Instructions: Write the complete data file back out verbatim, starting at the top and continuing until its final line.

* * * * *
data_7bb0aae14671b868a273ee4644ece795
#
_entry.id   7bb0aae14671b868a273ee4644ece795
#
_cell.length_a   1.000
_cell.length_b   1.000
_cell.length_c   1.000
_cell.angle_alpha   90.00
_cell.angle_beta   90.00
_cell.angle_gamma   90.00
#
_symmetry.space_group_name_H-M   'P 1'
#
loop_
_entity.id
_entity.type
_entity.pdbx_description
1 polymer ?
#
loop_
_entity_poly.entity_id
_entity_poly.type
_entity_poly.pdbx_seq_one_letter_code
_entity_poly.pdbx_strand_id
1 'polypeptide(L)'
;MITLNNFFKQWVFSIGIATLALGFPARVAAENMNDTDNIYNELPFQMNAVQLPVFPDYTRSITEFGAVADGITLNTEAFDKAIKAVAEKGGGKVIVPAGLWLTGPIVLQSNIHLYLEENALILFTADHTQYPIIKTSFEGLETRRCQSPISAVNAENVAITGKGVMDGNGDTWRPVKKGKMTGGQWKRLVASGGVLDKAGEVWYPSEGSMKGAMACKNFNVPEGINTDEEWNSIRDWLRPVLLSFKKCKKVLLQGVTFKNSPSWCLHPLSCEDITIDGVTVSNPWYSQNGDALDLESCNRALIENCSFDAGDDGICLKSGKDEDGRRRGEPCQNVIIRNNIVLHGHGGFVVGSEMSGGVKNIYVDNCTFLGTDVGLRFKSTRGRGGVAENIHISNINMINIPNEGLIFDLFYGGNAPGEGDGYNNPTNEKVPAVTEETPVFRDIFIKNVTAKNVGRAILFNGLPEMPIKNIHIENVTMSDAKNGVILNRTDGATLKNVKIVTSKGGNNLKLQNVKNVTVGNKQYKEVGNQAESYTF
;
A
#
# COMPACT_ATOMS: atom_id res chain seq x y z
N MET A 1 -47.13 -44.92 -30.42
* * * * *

data_7bb0aae14671b868a273ee4644ece795
#
_entry.id   7bb0aae14671b868a273ee4644ece795
#
_cell.length_a   1.000
_cell.length_b   1.000
_cell.length_c   1.000
_cell.angle_alpha   90.00
_cell.angle_beta   90.00
_cell.angle_gamma   90.00
#
_symmetry.space_group_name_H-M   'P 1'
#
loop_
_entity.id
_entity.type
_entity.pdbx_description
1 polymer ?
#
loop_
_entity_poly.entity_id
_entity_poly.type
_entity_poly.pdbx_seq_one_letter_code
_entity_poly.pdbx_strand_id
1 'polypeptide(L)'
;MITLNNFFKQWVFSIGIATLALGFPARVAAENMNDTDNIYNELPFQMNAVQLPVFPDYTRSITEFGAVADGITLNTEAFDKAIKAVAEKGGGKVIVPAGLWLTGPIVLQSNIHLYLEENALILFTADHTQYPIIKTSFEGLETRRCQSPISAVNAENVAITGKGVMDGNGDTWRPVKKGKMTGGQWKRLVASGGVLDKAGEVWYPSEGSMKGAMACKNFNVPEGINTDEEWNSIRDWLRPVLLSFKKCKKVLLQGVTFKNSPSWCLHPLSCEDITIDGVTVSNPWYSQNGDALDLESCNRALIENCSFDAGDDGICLKSGKDEDGRRRGEPCQNVIIRNNIVLHGHGGFVVGSEMSGGVKNIYVDNCTFLGTDVGLRFKSTRGRGGVAENIHISNINMINIPNEGLIFDLFYGGNAPGEGDGYNNPTNEKVPAVTEETPVFRDIFIKNVTAKNVGRAILFNGLPEMPIKNIHIENVTMSDAKNGVILNRTDGATLKNVKIVTSKGGNNLKLQNVKNVTVGNKQYKEVGNQAESYTF
;
A
#
# COMPACT_ATOMS: atom_id res chain seq x y z
N MET A 1 -47.13 -44.92 -30.42